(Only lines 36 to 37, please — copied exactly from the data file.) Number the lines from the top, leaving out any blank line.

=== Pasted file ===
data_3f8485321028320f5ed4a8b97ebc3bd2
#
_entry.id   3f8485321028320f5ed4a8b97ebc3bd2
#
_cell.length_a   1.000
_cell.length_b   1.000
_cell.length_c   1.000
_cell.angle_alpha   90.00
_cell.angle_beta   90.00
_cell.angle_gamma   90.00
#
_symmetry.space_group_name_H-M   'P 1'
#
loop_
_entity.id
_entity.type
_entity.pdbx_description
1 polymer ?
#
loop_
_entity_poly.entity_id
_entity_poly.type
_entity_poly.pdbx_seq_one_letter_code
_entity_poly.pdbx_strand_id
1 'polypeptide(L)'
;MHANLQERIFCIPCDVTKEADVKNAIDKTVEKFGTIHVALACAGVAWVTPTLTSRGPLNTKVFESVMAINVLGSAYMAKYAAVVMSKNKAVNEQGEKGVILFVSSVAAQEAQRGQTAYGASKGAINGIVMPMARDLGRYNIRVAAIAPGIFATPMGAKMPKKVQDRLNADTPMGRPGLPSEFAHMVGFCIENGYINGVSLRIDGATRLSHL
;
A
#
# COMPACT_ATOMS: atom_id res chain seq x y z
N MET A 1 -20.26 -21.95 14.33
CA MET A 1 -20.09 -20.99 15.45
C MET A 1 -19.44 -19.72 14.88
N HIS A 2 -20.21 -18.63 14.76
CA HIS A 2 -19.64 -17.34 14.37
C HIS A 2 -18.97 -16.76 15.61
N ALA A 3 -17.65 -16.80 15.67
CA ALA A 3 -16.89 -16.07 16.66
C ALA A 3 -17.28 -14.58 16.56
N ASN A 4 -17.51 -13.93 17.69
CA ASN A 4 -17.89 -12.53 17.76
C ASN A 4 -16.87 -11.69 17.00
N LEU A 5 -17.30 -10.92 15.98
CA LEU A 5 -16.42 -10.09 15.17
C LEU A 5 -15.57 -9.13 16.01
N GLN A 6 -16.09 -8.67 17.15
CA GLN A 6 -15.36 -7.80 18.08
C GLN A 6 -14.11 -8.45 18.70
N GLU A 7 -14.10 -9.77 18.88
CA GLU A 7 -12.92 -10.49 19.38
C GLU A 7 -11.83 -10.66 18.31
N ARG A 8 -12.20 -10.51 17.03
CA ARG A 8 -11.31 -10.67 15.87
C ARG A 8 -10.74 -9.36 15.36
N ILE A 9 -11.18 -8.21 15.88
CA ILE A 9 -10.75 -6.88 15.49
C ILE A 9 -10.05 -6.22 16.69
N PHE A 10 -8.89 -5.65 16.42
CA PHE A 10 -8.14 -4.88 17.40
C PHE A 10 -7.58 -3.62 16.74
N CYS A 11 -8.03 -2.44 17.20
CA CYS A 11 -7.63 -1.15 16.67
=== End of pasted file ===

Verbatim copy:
C HIS A 2 -18.97 -16.76 15.61
N ALA A 3 -17.65 -16.80 15.67